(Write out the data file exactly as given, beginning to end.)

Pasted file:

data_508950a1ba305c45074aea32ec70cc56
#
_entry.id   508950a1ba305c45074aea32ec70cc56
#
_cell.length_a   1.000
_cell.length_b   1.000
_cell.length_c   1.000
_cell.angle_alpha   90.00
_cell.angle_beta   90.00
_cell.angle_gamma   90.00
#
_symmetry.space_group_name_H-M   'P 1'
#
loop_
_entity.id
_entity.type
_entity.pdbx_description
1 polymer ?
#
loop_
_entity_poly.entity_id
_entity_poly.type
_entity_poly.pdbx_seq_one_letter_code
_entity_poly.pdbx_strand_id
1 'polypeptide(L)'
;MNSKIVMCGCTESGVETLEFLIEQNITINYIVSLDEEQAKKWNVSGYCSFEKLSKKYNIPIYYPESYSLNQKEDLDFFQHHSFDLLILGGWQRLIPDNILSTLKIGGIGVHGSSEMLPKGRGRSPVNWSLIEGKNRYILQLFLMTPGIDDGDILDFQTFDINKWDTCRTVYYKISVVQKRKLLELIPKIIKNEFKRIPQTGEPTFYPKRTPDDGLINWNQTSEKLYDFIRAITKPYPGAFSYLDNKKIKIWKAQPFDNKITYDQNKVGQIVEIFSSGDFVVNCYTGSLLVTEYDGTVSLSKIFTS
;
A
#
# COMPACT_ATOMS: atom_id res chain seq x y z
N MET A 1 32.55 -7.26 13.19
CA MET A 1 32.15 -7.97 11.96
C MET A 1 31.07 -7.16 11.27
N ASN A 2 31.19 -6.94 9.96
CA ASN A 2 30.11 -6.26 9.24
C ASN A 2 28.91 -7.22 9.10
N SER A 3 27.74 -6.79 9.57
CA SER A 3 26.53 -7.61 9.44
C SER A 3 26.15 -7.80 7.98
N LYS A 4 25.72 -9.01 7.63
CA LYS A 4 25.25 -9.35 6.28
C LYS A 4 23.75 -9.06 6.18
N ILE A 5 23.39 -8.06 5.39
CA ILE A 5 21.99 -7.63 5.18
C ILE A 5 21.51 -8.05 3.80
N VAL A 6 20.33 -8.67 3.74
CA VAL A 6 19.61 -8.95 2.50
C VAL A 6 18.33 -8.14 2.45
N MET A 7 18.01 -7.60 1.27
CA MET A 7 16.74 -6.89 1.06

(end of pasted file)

data_508950a1ba305c45074aea32ec70cc56
#
_entry.id   508950a1ba305c45074aea32ec70cc56
#
_cell.length_a   1.000
_cell.length_b   1.000
_cell.length_c   1.000
_cell.angle_alpha   90.00
_cell.angle_beta   90.00
_cell.angle_gamma   90.00
#
_symmetry.space_group_name_H-M   'P 1'
#
loop_
_entity.id
_entity.type
_entity.pdbx_description
1 polymer ?
#
loop_
_entity_poly.entity_id
_entity_poly.type
_entity_poly.pdbx_seq_one_letter_code
_entity_poly.pdbx_strand_id
1 'polypeptide(L)'
;MNSKIVMCGCTESGVETLEFLIEQNITINYIVSLDEEQAKKWNVSGYCSFEKLSKKYNIPIYYPESYSLNQKEDLDFFQHHSFDLLILGGWQRLIPDNILSTLKIGGIGVHGSSEMLPKGRGRSPVNWSLIEGKNRYILQLFLMTPGIDDGDILDFQTFDINKWDTCRTVYYKISVVQKRKLLELIPKIIKNEFKRIPQTGEPTFYPKRTPDDGLINWNQTSEKLYDFIRAITKPYPGAFSYLDNKKIKIWKAQPFDNKITYDQNKVGQIVEIFSSGDFVVNCYTGSLLVTEYDGTVSLSKIFTS
;
A
#
# COMPACT_ATOMS: atom_id res chain seq x y z
N MET A 1 32.55 -7.26 13.19
CA MET A 1 32.15 -7.97 11.96
C MET A 1 31.07 -7.16 11.27
N ASN A 2 31.19 -6.94 9.96
CA ASN A 2 30.11 -6.26 9.24
C ASN A 2 28.91 -7.22 9.10
N SER A 3 27.74 -6.79 9.57
CA SER A 3 26.53 -7.61 9.44
C SER A 3 26.15 -7.80 7.98
N LYS A 4 25.72 -9.01 7.63
CA LYS A 4 25.25 -9.35 6.28
C LYS A 4 23.75 -9.06 6.18
N ILE A 5 23.39 -8.06 5.39
CA ILE A 5 21.99 -7.63 5.18
C ILE A 5 21.51 -8.05 3.80
N VAL A 6 20.33 -8.67 3.74
CA VAL A 6 19.61 -8.95 2.50
C VAL A 6 18.33 -8.14 2.45
N MET A 7 18.01 -7.60 1.27
CA MET A 7 16.74 -6.89 1.06